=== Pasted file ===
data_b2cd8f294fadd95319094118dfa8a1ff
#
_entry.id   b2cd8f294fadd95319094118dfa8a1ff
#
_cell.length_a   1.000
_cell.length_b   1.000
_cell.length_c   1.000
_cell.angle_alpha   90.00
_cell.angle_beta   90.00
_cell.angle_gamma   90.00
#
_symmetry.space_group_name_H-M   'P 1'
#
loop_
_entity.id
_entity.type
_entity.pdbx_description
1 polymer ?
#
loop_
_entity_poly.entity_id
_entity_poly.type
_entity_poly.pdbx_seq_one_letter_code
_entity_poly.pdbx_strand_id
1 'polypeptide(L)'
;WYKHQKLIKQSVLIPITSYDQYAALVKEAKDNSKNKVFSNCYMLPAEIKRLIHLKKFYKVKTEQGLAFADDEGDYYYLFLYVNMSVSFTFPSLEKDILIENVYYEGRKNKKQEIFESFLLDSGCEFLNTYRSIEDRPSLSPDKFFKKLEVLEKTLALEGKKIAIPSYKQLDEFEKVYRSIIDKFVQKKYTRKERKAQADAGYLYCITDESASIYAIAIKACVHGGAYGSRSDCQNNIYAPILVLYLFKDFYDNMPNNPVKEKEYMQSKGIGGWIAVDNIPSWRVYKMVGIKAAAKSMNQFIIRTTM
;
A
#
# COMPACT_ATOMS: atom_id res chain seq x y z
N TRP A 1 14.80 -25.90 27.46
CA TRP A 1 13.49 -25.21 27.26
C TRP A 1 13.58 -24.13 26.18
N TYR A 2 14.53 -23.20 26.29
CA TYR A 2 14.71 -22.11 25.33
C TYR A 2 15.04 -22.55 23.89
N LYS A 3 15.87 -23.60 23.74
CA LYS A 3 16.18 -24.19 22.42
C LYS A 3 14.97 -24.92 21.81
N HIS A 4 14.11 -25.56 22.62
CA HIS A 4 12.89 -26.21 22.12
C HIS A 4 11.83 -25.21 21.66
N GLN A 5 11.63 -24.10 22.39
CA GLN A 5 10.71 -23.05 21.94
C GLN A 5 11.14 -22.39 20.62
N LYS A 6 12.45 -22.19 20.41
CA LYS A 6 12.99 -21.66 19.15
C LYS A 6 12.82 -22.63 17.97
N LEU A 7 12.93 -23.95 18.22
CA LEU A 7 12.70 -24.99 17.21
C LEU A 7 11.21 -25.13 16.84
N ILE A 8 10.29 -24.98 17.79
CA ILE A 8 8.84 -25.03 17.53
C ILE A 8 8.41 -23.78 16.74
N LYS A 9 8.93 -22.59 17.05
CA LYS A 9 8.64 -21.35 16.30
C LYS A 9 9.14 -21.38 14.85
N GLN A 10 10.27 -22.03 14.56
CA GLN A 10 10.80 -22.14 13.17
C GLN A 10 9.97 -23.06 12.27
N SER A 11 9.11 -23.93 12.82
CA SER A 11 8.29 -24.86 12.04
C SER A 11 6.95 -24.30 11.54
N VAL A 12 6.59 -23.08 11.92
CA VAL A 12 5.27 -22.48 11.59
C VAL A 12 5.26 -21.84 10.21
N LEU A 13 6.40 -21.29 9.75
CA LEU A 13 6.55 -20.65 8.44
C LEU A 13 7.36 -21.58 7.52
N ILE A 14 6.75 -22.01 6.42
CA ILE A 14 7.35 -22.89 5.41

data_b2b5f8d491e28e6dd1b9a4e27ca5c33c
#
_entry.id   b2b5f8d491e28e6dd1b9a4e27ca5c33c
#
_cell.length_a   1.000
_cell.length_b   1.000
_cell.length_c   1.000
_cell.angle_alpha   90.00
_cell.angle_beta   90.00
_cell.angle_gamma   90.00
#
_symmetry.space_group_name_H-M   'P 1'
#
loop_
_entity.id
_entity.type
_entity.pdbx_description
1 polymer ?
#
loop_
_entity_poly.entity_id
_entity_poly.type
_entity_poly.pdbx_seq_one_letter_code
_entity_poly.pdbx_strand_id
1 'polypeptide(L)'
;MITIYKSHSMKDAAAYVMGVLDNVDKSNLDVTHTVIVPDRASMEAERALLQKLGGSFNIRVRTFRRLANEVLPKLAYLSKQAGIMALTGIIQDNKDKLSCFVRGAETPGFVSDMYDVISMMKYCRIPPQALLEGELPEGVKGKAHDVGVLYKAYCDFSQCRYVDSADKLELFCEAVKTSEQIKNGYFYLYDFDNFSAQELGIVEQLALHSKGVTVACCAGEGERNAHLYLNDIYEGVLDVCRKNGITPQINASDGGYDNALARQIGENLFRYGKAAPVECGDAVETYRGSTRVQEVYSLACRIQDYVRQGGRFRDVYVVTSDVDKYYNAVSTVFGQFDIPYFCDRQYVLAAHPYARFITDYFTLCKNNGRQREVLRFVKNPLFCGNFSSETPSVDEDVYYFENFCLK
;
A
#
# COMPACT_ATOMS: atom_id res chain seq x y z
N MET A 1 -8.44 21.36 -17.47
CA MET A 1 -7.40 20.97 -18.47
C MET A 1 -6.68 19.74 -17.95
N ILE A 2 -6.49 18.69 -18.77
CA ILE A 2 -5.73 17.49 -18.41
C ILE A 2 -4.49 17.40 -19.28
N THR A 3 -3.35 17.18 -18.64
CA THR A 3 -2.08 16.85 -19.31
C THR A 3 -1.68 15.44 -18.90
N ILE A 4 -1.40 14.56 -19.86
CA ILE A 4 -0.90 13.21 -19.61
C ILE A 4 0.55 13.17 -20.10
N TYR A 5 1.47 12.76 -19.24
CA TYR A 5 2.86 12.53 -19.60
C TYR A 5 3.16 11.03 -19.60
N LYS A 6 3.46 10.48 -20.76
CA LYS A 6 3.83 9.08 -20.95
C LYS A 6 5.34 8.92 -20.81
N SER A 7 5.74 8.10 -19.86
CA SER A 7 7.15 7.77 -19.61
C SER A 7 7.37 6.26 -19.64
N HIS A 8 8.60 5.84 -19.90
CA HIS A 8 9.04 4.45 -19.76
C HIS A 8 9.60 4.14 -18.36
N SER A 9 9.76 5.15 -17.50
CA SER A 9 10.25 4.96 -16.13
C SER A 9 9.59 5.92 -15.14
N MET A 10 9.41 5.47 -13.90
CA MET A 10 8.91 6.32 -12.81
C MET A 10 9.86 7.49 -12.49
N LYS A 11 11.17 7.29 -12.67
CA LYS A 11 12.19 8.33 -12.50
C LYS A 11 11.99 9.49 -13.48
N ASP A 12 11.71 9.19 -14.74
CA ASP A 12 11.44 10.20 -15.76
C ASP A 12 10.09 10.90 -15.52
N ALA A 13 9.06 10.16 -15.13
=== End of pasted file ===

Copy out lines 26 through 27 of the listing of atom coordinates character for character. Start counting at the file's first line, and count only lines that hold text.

;WYKHQKLIKQSVLIPITSYDQYAALVKEAKDNSKNKVFSNCYMLPAEIKRLIHLKKFYKVKTEQGLAFADDEGDYYYLFLYVNMSVSFTFPSLEKDILIENVYYEGRKNKKQEIFESFLLDSGCEFLNTYRSIEDRPSLSPDKFFKKLEVLEKTLALEGKKIAIPSYKQLDEFEKVYRSIIDKFVQKKYTRKERKAQADAGYLYCITDESASIYAIAIKACVHGGAYGSRSDCQNNIYAPILVLYLFKDFYDNMPNNPVKEKEYMQSKGIGGWIAVDNIPSWRVYKMVGIKAAAKSMNQFIIRTTM
;